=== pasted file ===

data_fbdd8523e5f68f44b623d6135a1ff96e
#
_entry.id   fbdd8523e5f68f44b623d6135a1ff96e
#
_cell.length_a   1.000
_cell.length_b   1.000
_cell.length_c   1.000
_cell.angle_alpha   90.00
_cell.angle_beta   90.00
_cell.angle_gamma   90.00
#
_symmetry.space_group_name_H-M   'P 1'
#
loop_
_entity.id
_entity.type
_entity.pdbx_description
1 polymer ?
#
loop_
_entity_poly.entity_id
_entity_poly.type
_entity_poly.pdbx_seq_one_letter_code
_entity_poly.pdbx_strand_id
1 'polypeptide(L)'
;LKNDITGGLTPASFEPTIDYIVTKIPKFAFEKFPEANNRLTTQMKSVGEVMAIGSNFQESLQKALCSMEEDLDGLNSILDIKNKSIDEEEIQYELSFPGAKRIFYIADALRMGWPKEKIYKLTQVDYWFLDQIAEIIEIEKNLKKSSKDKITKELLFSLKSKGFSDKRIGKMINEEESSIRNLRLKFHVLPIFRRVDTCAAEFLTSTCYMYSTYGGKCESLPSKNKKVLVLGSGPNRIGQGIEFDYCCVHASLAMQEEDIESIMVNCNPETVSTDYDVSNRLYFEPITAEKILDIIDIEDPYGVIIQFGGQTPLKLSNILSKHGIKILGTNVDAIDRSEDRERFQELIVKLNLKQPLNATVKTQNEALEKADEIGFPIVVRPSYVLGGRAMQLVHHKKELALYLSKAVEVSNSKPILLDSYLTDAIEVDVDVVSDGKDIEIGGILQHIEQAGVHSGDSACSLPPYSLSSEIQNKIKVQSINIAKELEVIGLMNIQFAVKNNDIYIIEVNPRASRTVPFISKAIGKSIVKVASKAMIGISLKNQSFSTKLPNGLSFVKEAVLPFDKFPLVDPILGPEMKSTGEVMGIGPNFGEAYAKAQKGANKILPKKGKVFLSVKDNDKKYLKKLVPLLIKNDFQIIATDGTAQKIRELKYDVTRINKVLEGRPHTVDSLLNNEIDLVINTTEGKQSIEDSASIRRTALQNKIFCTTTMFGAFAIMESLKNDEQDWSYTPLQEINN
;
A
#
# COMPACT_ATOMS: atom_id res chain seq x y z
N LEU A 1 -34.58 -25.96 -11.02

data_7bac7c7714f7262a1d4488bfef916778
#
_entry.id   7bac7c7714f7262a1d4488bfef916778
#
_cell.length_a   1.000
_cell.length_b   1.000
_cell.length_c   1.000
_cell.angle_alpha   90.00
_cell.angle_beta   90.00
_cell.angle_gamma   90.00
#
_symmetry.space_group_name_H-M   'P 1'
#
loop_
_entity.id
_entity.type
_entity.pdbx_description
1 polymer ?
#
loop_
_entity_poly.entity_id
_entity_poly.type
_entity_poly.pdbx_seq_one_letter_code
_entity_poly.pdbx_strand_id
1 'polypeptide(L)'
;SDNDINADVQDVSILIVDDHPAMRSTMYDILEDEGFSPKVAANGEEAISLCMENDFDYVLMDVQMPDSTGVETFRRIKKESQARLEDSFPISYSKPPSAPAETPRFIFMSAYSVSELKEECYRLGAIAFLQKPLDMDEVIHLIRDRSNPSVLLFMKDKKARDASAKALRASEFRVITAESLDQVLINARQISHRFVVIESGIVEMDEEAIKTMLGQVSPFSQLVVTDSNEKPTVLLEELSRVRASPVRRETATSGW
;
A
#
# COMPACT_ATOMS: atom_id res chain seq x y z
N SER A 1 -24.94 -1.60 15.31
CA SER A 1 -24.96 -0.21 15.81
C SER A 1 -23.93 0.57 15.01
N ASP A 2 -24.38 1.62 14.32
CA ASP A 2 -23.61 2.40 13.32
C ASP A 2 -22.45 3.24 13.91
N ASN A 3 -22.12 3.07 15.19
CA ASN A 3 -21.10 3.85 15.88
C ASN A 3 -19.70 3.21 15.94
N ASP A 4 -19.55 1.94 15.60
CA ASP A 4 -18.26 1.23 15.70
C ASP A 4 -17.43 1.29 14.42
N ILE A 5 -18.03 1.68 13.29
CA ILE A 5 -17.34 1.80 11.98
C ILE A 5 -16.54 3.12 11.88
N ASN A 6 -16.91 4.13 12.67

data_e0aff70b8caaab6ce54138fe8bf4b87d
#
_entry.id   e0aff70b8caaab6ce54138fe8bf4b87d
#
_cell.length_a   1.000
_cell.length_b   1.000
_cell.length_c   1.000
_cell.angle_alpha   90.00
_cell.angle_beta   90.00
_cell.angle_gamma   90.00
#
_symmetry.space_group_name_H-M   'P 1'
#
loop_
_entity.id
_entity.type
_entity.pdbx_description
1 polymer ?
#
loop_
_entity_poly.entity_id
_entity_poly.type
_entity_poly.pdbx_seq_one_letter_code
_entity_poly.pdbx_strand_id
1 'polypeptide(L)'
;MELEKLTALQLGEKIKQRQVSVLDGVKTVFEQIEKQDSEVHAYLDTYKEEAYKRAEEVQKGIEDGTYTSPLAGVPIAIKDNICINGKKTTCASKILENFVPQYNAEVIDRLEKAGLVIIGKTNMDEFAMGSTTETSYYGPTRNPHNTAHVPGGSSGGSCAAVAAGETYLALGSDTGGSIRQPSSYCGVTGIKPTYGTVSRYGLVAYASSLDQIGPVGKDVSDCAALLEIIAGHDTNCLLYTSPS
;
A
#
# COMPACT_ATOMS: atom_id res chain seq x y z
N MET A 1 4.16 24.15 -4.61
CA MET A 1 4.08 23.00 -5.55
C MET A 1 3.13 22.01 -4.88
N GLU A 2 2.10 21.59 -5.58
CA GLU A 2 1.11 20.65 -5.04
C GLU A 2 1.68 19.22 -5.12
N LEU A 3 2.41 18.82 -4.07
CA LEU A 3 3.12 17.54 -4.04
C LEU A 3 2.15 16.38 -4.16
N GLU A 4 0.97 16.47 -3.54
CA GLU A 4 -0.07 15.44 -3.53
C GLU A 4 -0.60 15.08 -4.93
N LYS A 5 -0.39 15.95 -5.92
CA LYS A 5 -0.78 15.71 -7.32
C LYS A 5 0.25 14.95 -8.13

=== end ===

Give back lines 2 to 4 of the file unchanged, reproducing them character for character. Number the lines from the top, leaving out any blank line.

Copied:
#
_entry.id   fbdd8523e5f68f44b623d6135a1ff96e
#